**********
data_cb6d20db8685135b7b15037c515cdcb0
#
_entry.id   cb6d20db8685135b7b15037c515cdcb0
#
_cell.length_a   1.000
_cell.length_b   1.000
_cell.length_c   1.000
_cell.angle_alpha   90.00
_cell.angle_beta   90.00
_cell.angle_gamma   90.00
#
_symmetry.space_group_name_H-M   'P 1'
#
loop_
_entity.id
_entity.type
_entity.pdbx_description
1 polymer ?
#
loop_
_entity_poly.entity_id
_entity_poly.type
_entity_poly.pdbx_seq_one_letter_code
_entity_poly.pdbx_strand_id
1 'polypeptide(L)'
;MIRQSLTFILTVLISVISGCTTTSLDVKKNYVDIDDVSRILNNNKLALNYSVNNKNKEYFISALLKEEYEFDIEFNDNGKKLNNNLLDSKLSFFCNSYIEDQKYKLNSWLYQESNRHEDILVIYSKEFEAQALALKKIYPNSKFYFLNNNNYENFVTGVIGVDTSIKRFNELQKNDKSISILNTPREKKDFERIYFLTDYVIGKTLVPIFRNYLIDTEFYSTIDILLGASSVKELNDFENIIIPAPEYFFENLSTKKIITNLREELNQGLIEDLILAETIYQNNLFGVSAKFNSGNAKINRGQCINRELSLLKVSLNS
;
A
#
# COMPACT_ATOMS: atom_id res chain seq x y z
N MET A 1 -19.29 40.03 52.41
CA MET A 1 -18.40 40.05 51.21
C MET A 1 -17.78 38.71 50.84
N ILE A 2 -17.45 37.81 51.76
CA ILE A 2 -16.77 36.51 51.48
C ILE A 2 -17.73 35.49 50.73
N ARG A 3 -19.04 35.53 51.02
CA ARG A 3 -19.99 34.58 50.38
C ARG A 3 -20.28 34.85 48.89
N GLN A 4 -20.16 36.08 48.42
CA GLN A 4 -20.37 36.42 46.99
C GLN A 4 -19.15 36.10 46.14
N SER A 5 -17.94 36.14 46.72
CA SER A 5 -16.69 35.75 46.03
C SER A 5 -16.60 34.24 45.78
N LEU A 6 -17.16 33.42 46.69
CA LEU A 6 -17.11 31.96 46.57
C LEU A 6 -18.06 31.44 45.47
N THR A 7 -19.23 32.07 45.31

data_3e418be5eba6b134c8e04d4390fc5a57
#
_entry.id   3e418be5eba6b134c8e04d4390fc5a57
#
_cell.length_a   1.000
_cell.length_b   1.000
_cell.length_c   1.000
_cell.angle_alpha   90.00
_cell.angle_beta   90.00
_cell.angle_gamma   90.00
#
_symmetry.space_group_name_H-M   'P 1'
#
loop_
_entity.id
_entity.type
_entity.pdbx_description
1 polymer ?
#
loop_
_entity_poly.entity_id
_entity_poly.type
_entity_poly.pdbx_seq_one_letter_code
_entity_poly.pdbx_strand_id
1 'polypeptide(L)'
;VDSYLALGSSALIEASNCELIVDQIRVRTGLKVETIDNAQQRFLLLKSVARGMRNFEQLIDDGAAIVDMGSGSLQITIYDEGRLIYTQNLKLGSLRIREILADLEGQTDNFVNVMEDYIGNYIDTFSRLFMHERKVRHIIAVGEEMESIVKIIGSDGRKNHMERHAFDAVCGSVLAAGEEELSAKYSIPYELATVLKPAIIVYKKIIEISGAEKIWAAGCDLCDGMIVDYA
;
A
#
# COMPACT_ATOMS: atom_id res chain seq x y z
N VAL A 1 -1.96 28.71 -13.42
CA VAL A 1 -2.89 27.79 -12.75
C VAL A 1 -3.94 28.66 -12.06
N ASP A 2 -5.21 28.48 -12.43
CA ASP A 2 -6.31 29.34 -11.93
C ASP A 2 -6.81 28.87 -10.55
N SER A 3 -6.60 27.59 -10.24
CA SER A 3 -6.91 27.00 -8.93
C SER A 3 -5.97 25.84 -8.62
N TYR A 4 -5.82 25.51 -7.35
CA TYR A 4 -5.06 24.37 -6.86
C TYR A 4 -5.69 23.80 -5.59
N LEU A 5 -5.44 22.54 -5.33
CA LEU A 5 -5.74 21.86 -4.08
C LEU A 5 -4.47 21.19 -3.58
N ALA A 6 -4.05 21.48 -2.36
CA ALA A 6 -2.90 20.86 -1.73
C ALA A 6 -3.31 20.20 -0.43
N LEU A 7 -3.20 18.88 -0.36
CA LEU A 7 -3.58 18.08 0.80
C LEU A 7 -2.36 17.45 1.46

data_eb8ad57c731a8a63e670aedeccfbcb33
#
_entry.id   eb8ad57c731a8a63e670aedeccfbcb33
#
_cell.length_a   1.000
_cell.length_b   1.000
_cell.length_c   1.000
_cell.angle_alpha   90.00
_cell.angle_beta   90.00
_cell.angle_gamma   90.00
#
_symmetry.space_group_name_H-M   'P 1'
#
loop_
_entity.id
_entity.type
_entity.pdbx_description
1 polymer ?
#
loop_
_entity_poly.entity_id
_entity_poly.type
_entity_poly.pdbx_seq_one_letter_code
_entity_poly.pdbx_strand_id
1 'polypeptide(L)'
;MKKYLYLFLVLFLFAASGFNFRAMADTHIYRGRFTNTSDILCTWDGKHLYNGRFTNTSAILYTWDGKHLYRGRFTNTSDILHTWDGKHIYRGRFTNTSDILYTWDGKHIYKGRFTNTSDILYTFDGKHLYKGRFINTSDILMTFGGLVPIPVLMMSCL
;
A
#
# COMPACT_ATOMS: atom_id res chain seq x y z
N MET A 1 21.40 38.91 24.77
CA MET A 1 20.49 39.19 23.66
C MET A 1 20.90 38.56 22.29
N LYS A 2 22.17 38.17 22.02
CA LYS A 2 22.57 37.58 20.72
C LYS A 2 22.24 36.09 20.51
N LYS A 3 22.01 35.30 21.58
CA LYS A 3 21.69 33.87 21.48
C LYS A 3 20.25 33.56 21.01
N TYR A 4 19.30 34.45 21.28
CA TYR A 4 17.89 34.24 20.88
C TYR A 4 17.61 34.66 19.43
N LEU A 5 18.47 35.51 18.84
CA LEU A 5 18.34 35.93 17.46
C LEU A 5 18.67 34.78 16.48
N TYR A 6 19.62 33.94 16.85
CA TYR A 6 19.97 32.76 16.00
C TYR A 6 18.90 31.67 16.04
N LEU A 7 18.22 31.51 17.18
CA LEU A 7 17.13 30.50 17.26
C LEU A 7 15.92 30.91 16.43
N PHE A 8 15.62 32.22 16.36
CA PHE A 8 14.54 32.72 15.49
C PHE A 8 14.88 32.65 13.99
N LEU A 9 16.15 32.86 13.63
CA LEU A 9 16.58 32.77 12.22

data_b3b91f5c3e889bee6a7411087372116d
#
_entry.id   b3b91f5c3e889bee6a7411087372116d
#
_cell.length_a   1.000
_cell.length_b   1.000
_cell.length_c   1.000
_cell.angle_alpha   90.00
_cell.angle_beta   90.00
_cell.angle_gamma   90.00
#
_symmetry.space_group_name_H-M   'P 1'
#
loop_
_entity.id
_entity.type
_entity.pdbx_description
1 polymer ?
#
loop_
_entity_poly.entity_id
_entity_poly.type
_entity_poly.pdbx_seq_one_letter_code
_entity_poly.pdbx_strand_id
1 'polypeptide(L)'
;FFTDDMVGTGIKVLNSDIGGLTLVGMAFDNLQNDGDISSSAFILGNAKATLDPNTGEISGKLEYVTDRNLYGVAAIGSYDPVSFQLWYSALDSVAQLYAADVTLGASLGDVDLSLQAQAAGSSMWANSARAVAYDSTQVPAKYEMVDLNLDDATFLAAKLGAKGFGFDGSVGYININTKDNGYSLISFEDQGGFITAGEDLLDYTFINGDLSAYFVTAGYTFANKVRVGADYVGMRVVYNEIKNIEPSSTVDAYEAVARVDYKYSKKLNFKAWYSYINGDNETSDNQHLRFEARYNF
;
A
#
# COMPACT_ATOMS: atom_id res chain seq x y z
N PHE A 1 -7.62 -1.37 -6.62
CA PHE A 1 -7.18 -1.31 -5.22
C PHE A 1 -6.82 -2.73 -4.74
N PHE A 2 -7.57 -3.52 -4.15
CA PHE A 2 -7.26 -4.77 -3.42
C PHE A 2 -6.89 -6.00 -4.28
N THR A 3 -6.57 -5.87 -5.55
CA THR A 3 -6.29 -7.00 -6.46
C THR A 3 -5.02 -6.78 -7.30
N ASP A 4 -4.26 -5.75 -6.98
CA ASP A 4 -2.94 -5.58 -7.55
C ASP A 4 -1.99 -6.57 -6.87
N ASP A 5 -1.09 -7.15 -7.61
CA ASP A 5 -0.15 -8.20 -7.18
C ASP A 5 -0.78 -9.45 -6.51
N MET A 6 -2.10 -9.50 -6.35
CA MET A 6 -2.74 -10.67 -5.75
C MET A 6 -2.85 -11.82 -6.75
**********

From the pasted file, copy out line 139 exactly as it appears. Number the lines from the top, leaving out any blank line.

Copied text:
C LYS A 3 20.25 33.56 21.01